David Cameron has praised the “courage and bravery” of Holocaust survivors — and his pride at leading “a nation with such extraordinary people in it”.
The Prime Minister extended the warmest of welcomes to more than 50 survivors at a Downing Street reception to mark Holocaust Memorial Day on Monday.
Blowing kisses to pensioners seated at one table, Mr Cameron also paused to chat to guests who had escaped atrocities in Cambodia, Rwanda and Bosnia as he worked his way around the state rooms at Number 10.
He recounted his experience at the Holocaust Educational Trust dinner last September, where he had launched a Holocaust Commission to investigate the best means to secure Shoah education for future generations. He asked guests for their ideas on what the initiative might achieve, telling women from Jewish Care’s Holocaust Survivors Centre: “Getting you here today is to thank you. We hope the commissioners are going to come up with a brilliant idea, but you may have to tell them what to do.”
The PM was joined by newly-appointed commissioners including Helena Bonham Carter, Lord Finkelstein and historian David Cesarani.
Samantha Cameron also dropped by with her youngest daughter, Florence, the toddler playing with a group of survivors.
Many of the attendees expressed satisfaction that a sombre day of remembrance was being marked in a convivial atmosphere. The only time the crowd fell silent was for Mr Cameron’s address.
“I’ve had some extraordinary gatherings of people in this room,” he said, “but I don’t think there’s been a more extraordinary group.
“The stories I’ve heard tonight are just unbelievable. People who escaped from the Warsaw Ghetto. Someone who told me they had been in two ghettos, two slave labour camps and two concentration camps. People who came [to Britain] as part of the Kindertransport.”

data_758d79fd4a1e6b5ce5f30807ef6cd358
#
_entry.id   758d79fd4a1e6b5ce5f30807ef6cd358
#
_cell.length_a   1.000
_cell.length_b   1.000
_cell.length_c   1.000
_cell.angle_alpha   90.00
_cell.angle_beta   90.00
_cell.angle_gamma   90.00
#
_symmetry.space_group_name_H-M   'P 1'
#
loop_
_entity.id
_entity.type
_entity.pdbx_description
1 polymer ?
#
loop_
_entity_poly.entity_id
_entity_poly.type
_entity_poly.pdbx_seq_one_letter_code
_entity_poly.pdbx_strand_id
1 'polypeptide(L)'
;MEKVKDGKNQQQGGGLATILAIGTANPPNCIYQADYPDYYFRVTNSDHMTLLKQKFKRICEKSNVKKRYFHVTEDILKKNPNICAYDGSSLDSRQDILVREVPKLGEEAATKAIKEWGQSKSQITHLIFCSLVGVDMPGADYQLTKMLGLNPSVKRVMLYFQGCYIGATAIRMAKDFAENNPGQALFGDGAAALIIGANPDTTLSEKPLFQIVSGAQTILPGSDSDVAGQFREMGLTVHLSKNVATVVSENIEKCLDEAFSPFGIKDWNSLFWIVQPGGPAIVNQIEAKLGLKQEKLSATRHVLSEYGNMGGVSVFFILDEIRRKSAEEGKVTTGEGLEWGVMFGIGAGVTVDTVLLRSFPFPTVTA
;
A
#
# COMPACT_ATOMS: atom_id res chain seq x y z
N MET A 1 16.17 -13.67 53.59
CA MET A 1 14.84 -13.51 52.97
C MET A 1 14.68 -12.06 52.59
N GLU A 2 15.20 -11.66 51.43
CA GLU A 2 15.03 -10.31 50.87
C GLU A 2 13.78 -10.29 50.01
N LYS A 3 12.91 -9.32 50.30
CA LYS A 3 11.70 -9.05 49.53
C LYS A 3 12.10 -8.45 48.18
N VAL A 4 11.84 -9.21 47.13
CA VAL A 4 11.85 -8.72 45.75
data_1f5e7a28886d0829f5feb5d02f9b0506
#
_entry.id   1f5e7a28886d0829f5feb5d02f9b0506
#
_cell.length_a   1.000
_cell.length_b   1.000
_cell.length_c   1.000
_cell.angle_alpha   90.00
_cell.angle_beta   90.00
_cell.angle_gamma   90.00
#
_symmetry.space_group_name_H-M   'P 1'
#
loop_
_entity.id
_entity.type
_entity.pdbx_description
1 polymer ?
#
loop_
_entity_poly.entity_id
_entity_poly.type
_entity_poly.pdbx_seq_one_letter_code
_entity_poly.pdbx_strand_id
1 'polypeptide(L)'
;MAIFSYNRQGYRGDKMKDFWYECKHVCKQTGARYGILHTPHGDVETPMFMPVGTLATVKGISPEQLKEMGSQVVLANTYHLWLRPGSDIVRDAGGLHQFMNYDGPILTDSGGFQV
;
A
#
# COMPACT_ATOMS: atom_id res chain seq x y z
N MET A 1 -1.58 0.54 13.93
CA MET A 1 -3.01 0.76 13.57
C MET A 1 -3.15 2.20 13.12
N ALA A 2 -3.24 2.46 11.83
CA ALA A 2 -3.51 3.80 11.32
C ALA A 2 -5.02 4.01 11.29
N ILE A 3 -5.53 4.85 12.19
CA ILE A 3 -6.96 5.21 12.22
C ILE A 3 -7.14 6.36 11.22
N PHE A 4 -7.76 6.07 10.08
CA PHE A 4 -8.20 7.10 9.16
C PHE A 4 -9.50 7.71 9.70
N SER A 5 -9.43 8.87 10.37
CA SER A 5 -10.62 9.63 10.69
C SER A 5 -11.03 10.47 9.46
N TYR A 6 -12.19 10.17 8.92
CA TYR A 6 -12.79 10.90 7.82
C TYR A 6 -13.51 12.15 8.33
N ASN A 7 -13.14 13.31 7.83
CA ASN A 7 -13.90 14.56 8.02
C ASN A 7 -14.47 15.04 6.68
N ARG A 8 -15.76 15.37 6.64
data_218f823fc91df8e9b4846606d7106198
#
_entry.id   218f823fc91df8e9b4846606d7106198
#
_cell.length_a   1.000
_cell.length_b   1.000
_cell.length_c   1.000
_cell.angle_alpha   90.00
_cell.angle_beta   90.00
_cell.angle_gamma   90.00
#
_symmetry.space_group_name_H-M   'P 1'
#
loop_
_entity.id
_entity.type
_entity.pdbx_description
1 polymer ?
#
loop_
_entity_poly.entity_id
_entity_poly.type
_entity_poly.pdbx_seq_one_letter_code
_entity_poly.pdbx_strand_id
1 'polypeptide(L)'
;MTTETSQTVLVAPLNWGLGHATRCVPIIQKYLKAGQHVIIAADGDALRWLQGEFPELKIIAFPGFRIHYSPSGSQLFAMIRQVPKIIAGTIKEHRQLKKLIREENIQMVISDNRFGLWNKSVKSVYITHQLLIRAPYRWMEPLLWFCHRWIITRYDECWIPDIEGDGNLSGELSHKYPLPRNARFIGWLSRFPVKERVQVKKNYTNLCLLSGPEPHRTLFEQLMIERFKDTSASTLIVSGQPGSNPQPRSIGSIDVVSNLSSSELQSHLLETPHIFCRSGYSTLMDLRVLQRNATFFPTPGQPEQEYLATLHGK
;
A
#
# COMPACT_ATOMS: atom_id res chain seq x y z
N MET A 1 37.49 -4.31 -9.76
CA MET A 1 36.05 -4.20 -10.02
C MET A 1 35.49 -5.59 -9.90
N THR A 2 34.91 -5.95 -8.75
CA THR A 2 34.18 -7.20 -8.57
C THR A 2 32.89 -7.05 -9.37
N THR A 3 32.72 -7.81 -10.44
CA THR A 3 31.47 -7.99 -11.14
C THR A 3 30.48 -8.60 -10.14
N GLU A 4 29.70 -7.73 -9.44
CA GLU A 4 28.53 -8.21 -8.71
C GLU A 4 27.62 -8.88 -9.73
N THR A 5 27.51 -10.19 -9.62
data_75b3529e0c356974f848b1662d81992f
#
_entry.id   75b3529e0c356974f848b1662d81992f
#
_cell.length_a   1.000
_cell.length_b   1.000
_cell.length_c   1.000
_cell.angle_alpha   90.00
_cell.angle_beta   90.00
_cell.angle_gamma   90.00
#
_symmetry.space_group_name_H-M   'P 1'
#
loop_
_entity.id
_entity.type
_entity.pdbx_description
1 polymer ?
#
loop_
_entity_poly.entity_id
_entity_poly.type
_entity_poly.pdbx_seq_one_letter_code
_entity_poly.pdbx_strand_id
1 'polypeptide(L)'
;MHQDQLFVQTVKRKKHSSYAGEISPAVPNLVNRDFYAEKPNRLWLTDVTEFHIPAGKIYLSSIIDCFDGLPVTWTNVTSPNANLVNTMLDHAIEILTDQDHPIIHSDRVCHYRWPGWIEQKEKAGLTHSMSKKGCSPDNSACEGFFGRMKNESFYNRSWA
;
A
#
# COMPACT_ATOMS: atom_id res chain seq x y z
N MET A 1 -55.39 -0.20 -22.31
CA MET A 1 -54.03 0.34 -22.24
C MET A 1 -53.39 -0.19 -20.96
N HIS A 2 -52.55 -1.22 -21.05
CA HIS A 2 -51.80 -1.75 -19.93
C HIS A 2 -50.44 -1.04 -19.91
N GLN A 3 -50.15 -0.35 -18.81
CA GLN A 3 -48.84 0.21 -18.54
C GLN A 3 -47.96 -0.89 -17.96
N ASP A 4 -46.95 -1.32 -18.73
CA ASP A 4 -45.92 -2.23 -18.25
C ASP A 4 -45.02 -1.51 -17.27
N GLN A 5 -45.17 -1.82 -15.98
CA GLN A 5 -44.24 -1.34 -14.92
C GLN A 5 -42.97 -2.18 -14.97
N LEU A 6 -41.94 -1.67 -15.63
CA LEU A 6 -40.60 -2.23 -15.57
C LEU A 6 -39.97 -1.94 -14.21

Mr Cameron told the story of a woman who fled Prague in 1939 shortly after her grandfather had written the message: “Wherever you go, be a great daughter to the country that gives you a home,” in her diary.
“What I can say to the 50 Holocaust survivors here is that you have been incredible children. You have lived incredible lives. You are an amazing example to all of us.
“The bravery you show by going into schools and colleges and talking about what happened — it takes my breath away. To have you here makes me incredibly proud to be prime minister of a nation with such extraordinary people in it.”
He added that he thought he had been having a challenging day, until he met a woman who had told her story of survival to pupils at six schools.
Many of the survivors were making an emotional first visit to Downing Street. Jack Kagan, who escaped from a concentration camp and served with the Bielski brothers’ resistance group, said the event had been “tremendous. Mr Cameron said we have to find a way to ensure the Shoah is never forgotten. It’s early days for the commission but I am positive about it. How much longer can I tell my story? I’m 85-years-old. My story will go on in the museums.”
Zigi Shipper, who endured Auschwitz and other camps, observed with astonishment: “To think that I could be here in Downing Street — it’s just unbelievable. That’s what I told David Cameron. He told me he wanted to do everything he could. It’s so important. People need to know, but how many of us are left?”
There was only one pleasantry that Mr Cameron eschewed. He turned down repeated offers of a cream scone, telling guests he was “on a January diet”.